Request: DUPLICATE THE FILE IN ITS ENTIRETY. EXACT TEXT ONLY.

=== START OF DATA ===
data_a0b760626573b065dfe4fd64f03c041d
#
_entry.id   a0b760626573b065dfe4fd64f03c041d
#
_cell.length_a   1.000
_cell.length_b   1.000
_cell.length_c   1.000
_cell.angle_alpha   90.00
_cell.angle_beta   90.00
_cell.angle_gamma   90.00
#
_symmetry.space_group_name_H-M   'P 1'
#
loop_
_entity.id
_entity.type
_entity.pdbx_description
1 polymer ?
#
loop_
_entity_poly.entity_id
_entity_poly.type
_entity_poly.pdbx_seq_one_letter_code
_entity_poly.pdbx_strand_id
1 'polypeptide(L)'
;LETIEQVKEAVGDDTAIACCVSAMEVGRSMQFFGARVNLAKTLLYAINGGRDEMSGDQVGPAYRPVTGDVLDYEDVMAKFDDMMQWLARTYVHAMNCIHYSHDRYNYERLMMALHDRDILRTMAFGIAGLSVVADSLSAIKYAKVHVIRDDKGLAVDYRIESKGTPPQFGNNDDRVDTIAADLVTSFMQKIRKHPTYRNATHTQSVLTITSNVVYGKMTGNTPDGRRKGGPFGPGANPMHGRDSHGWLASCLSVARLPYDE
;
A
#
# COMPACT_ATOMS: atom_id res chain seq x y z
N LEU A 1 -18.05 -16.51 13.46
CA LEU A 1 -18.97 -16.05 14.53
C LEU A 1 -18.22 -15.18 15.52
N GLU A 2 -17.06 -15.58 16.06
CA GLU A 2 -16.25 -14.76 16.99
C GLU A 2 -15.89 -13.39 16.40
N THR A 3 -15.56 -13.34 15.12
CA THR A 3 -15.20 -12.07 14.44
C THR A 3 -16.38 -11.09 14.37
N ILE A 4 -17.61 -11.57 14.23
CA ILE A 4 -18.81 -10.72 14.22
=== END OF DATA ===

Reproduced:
data_a0b760626573b065dfe4fd64f03c041d
#
_entry.id   a0b760626573b065dfe4fd64f03c041d
#
_cell.length_a   1.000
_cell.length_b   1.000
_cell.length_c   1.000
_cell.angle_alpha   90.00
_cell.angle_beta   90.00
_cell.angle_gamma   90.00
#
_symmetry.space_group_name_H-M   'P 1'
#
loop_
_entity.id
_entity.type
_entity.pdbx_description
1 polymer ?
#
loop_
_entity_poly.entity_id
_entity_poly.type
_entity_poly.pdbx_seq_one_letter_code
_entity_poly.pdbx_strand_id
1 'polypeptide(L)'
;LETIEQVKEAVGDDTAIACCVSAMEVGRSMQFFGARVNLAKTLLYAINGGRDEMSGDQVGPAYRPVTGDVLDYEDVMAKFDDMMQWLARTYVHAMNCIHYSHDRYNYERLMMALHDRDILRTMAFGIAGLSVVADSLSAIKYAKVHVIRDDKGLAVDYRIESKGTPPQFGNNDDRVDTIAADLVTSFMQKIRKHPTYRNATHTQSVLTITSNVVYGKMTGNTPDGRRKGGPFGPGANPMHGRDSHGWLASCLSVARLPYDE
;
A
#
# COMPACT_ATOMS: atom_id res chain seq x y z
N LEU A 1 -18.05 -16.51 13.46
CA LEU A 1 -18.97 -16.05 14.53
C LEU A 1 -18.22 -15.18 15.52
N GLU A 2 -17.06 -15.58 16.06
CA GLU A 2 -16.25 -14.76 16.99
C GLU A 2 -15.89 -13.39 16.40
N THR A 3 -15.56 -13.34 15.12
CA THR A 3 -15.20 -12.07 14.44
C THR A 3 -16.38 -11.09 14.37
N ILE A 4 -17.61 -11.57 14.23
CA ILE A 4 -18.81 -10.72 14.22